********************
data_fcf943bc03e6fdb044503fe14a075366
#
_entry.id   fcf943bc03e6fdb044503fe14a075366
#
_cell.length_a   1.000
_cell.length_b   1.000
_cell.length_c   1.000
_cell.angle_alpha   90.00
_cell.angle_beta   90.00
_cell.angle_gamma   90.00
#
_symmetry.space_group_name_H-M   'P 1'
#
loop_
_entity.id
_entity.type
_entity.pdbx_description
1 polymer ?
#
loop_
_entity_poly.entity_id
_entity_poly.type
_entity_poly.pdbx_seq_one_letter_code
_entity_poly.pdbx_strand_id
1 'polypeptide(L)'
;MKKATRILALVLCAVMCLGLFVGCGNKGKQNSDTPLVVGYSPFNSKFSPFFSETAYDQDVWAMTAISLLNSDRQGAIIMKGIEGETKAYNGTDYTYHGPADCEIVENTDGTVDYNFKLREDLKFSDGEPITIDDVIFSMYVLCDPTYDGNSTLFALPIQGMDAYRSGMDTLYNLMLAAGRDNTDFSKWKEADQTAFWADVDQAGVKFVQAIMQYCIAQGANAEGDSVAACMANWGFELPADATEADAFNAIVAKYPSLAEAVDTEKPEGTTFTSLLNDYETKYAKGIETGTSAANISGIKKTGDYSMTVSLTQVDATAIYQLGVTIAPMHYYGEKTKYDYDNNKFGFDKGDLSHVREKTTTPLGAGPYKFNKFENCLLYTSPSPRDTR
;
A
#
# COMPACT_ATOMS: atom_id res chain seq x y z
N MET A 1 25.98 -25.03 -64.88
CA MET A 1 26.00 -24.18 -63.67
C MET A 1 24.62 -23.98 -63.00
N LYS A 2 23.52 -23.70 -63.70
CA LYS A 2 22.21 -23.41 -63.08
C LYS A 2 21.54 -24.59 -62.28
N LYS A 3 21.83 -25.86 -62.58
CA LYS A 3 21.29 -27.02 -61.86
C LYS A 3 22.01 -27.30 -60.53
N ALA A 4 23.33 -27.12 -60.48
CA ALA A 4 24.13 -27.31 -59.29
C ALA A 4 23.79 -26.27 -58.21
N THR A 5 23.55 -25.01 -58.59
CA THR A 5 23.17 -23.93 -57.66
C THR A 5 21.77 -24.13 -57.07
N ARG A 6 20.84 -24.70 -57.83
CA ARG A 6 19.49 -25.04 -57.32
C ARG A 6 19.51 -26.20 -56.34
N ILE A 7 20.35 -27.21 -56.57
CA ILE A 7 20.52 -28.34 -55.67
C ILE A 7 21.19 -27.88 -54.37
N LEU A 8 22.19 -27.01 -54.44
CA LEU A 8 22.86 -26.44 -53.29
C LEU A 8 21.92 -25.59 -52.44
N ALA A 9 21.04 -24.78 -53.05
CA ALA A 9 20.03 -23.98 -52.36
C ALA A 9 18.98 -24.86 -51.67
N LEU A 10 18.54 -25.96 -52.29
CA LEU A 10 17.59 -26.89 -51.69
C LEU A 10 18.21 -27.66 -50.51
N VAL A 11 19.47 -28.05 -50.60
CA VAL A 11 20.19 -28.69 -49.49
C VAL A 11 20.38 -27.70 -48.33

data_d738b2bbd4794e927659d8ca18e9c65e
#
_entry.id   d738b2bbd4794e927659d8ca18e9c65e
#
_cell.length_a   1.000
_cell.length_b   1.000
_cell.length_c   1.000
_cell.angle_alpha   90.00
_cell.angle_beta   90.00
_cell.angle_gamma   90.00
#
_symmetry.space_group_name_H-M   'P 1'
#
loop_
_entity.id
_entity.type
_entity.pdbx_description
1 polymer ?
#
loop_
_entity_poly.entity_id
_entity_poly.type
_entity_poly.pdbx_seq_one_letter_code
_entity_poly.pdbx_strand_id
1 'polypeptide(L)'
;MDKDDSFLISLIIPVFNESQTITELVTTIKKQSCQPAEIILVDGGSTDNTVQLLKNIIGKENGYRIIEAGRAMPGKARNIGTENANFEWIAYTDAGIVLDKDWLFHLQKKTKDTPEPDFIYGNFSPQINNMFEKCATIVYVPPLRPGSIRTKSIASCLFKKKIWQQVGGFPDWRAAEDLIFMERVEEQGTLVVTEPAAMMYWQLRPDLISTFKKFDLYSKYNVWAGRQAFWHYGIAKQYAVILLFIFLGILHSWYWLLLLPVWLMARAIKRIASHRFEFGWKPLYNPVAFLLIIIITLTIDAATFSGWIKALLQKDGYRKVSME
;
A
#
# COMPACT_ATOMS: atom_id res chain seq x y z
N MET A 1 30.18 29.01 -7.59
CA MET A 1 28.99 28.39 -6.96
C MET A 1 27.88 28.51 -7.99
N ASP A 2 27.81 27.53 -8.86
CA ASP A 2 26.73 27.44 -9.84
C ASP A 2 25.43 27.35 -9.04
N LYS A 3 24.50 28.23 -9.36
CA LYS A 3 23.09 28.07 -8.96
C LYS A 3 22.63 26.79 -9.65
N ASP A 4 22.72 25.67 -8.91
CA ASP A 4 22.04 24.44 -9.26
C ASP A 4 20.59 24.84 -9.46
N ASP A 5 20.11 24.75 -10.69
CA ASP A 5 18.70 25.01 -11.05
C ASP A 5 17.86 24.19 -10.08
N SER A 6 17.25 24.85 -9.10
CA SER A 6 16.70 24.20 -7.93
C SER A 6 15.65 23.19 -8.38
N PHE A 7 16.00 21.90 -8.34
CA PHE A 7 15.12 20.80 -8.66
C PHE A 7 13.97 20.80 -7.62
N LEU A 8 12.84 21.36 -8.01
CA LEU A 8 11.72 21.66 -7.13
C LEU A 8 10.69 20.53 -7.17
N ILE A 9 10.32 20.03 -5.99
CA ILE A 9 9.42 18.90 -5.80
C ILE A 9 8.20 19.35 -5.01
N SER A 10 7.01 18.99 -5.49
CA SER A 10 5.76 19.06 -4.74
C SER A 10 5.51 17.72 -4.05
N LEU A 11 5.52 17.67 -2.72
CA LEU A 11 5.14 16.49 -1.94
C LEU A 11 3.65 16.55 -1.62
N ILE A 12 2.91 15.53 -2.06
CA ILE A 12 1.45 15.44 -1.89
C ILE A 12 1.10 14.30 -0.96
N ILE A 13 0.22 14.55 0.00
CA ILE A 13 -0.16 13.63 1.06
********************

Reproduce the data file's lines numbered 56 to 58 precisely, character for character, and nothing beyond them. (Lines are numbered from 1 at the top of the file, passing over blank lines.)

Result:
CA ALA A 9 20.03 -23.98 -52.36
C ALA A 9 18.98 -24.86 -51.67
N LEU A 10 18.54 -25.96 -52.29